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Robert Braswell provides the defensive spark Syracuse needs

An unlikely bench player has turned himself into a key rotation player for the Orange.

NCAA Basketball: ACC Conference Tournament-Virginia Syracuse Nell Redmond-USA TODAY Sports

Whenever the Syracuse Orange men’s basketball team plays in the NCAA Tournament, all the attention turns to the 2-3 zone.

Even though this year’s Orange zone isn’t as good, the unique defense continues to confuse opponents who aren’t familiar with its properties. As opposing offenses become more and more efficient as the tournament goes on, Jim Boeheim needs to rely on his trademark defense to hold the scoring at bay.

The way that the Hall of Fame coach has achieved that is by making key substitutions to drastically improve the performance of the zone. The most often change that Boeheim has made is to bring Robert Braswell in to play one of the wing positions. During the season, the redshirt sophomore would only come on for a couple of minutes before returning to the bench. However, as the Orange have switched to postseason play, his role has been greatly increased.

Braswell has played over 20 minutes in Syracuse’s last four games, which have all been postseason contests. He only played double-digit minutes in seven Syracuse regular season games. Fans probably expected Kadary Richmond to be the player with the most minutes off the bench for the Orange. Yet in postseason play, Braswell has been the bench player with the most minutes in every game.

Syracuse v West Virginia Photo by Jack Dempsey/NCAA Photos via Getty Images

The short bursts that he received during the regular season showcased the defensive boost that he gave the Orange. He showed great anticipation to passes that were intended for the low post or for a backdoor cut and cut them off. During the postseason, his defensive IQ has kept notable three-point shooters such as Sam Hauser and Jordan Schakel quiet.

That perimeter defense is what makes Braswell so important to Syracuse’s zone. The nature of the Orange defense invites opponents to shoot contested threes. Braswell is very good at not immediately collapsing on ball handlers when they enter the paint. He knows when to support low and when to stay back and loiter near the perimeter threats. His presence denies the kick-out pass for three that so many high post players love to throw when playing against the zone.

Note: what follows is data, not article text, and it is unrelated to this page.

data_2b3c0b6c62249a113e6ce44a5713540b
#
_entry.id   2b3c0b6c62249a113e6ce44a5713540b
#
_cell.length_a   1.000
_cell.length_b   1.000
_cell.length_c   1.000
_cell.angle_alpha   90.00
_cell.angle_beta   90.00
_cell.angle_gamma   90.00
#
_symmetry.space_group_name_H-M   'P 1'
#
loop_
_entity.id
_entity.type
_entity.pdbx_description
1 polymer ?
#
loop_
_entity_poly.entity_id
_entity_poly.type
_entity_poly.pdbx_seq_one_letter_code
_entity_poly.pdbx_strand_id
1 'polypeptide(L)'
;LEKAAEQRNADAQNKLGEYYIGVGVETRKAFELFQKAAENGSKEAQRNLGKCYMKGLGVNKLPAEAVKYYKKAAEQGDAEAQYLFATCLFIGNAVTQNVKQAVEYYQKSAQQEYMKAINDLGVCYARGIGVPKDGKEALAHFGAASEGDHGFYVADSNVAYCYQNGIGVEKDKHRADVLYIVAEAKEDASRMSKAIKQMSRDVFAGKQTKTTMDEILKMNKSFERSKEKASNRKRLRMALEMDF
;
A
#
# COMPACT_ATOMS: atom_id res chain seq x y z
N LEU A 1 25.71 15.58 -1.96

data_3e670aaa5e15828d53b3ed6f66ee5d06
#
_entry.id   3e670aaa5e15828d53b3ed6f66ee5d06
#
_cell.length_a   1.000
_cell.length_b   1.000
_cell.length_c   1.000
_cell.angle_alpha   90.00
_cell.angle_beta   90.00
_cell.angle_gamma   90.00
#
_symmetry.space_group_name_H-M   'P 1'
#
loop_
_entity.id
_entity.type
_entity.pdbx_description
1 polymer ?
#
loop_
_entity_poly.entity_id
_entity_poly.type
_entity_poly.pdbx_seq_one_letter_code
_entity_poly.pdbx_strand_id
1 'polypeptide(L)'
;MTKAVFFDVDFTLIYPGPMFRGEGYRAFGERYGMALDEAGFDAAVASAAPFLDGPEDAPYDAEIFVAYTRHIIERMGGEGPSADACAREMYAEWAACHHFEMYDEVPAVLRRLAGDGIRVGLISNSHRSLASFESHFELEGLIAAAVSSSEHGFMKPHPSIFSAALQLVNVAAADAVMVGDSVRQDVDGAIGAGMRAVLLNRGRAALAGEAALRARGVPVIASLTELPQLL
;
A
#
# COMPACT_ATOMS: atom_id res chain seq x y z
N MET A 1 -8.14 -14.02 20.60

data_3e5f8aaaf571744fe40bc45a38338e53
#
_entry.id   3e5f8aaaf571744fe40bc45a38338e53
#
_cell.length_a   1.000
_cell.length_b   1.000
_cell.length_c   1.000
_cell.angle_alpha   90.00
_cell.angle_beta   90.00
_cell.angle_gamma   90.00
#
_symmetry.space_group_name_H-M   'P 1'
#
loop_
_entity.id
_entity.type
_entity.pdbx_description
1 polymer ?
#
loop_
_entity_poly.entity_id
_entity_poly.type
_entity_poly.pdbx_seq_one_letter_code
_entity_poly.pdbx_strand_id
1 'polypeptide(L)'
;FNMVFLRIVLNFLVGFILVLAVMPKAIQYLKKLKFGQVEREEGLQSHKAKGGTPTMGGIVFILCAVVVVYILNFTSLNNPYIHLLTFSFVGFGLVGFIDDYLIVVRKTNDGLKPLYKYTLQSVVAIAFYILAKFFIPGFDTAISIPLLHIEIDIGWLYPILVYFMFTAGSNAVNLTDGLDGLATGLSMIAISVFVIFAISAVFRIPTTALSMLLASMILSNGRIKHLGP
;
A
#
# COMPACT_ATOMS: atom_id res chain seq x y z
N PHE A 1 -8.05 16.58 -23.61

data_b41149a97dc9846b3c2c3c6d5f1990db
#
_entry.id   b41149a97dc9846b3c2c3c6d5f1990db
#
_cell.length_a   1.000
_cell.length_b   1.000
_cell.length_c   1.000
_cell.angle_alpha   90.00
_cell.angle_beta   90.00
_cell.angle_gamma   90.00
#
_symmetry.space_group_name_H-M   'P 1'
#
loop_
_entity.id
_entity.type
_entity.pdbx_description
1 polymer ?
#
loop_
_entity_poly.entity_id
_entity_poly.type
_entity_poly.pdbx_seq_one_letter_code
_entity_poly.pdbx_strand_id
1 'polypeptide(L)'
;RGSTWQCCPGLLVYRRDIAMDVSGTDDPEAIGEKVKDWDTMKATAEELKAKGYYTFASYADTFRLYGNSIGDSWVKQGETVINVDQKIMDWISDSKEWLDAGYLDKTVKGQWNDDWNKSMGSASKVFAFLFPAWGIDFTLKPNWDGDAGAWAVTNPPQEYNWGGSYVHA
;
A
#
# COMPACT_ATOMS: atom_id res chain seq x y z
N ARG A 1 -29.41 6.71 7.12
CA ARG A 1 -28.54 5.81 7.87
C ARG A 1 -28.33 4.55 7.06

Defensive knowledge is also what has kept Braswell on the floor during the postseason. Alan Griffin and, to a lesser extent this season, Quincy Guerrier, have a bad tendency to over rotate and collapse to the ball when it gets into the dreaded high post area. That, as mentioned above, leaves the kick-out three open, which Braswell covers so well. His presence means the ball gets stuck on the perimeter, leaving the opponent no choice but to force up a low-percentage shot.

While Braswell’s court time is largely due to his defense, his offense has picked up at just the right time. Orange fans caught a glimpse of his offensive potential in Syracuse’s first game against Pittsburgh where he scored 12 points. Braswell’s next four highest scoring games this season have all come during this postseason run in the ACC and NCAA Tournament.

Braswell has turned himself into a much-needed additional three-point option for the Orange. He’s 7-of-14 from deep in the postseason, for an even 50% clip. Braswell has not only hit some big momentum shots from deep. He’s provided some limited but important inside scoring that has rounded out his offensive game with limited opportunities.

NCAA Basketball: NCAA Tournament-Syracuse at West Virginia IndyStar-USA TODAY Sports

This is Braswell’s first real shot at an opportunity to crack Boeheim’s regular rotation, and it couldn’t have come at a more critical time. Before this season, he only played double-digit minutes for Syracuse once in 19 games. Braswell’s defensive improvement and knowledge has increased his play time to a point where he’s needed to keep Syracuse in games.

Syracuse’s zone usually terrifies opponents during March. But not many thought that a two-time South Carolina high school jump champion would be one of the key reasons why that defense continues to confuse the nation’s top basketball programs.